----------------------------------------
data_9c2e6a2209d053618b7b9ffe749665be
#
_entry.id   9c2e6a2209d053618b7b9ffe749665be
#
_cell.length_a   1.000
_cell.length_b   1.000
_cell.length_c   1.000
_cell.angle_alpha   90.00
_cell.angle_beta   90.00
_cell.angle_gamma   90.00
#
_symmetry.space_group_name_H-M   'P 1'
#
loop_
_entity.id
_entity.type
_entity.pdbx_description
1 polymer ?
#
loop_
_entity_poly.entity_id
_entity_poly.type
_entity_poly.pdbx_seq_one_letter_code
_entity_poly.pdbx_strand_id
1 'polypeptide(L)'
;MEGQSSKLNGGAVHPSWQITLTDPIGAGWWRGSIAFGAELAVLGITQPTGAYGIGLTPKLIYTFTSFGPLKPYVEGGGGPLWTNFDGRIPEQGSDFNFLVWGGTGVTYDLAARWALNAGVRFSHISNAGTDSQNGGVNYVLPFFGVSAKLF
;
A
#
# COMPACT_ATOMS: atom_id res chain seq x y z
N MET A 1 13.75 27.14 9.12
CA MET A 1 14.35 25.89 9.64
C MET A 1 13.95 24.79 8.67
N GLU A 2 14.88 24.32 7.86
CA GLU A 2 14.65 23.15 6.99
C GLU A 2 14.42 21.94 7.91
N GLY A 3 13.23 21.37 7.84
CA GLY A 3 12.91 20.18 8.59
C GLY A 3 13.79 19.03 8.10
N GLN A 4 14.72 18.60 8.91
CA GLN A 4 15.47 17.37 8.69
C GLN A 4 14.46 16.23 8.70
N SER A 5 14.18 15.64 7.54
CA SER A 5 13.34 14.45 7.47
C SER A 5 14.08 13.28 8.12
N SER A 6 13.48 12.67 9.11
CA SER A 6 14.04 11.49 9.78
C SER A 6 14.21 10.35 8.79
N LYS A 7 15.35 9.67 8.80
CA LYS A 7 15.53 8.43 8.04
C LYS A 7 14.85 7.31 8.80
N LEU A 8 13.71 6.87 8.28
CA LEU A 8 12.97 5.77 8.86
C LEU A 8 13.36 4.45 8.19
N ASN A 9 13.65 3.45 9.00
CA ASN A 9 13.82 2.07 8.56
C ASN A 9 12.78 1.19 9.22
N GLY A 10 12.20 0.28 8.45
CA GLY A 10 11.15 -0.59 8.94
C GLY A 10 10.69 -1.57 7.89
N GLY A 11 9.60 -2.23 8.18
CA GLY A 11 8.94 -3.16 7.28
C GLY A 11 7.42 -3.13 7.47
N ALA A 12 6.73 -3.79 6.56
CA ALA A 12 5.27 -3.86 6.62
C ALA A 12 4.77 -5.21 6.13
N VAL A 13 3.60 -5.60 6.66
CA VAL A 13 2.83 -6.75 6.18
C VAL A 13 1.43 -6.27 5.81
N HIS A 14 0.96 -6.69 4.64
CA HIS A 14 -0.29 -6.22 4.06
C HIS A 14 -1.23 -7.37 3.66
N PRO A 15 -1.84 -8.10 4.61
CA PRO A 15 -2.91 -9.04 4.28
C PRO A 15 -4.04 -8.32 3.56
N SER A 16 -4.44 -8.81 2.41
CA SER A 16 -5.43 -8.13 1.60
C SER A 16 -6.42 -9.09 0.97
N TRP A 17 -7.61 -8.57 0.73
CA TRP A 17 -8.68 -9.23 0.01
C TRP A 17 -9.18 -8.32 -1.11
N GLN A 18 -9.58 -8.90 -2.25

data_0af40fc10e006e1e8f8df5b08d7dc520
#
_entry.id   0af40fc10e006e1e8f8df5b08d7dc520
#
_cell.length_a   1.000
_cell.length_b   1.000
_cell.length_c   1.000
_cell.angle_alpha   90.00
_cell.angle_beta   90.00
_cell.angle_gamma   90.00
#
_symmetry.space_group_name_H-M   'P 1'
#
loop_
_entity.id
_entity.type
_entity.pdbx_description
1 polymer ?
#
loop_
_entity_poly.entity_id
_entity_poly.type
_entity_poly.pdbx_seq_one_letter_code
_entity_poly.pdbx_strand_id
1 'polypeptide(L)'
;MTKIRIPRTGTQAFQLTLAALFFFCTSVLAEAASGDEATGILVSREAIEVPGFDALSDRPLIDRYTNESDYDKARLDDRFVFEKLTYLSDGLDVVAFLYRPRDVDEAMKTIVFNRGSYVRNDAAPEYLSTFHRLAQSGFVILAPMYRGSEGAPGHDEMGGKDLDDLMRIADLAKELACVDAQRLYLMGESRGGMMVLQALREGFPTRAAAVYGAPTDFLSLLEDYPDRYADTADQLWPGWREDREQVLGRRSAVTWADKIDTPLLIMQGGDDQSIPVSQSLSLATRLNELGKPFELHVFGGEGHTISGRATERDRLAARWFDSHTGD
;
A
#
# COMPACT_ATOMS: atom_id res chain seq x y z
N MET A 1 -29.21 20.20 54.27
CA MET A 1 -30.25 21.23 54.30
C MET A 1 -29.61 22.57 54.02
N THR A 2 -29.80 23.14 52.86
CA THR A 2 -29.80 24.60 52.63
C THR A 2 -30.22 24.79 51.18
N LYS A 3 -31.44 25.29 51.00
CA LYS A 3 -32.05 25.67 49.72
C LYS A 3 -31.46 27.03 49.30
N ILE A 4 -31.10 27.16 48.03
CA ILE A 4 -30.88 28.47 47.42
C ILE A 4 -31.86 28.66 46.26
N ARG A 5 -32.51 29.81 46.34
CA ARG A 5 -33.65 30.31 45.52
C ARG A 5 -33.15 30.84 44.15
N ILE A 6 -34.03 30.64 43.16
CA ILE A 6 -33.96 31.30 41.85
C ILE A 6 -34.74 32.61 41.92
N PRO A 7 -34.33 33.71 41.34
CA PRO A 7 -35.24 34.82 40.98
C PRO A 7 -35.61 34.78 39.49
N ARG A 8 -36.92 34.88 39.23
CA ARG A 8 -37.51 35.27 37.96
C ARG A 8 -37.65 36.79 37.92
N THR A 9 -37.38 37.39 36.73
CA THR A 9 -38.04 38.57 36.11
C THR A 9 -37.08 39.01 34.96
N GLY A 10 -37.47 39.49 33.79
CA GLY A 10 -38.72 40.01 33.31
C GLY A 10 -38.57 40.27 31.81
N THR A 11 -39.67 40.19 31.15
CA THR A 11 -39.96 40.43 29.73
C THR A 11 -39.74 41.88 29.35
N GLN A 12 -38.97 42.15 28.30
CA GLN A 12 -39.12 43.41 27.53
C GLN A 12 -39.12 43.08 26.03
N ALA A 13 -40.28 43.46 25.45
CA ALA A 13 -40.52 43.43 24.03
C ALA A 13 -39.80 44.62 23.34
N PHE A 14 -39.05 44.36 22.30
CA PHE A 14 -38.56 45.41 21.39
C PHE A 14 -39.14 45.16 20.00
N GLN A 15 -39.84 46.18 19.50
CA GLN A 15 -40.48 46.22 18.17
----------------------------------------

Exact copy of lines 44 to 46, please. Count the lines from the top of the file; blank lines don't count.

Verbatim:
CA SER A 5 13.34 14.45 7.47
C SER A 5 14.08 13.28 8.12
N SER A 6 13.48 12.67 9.11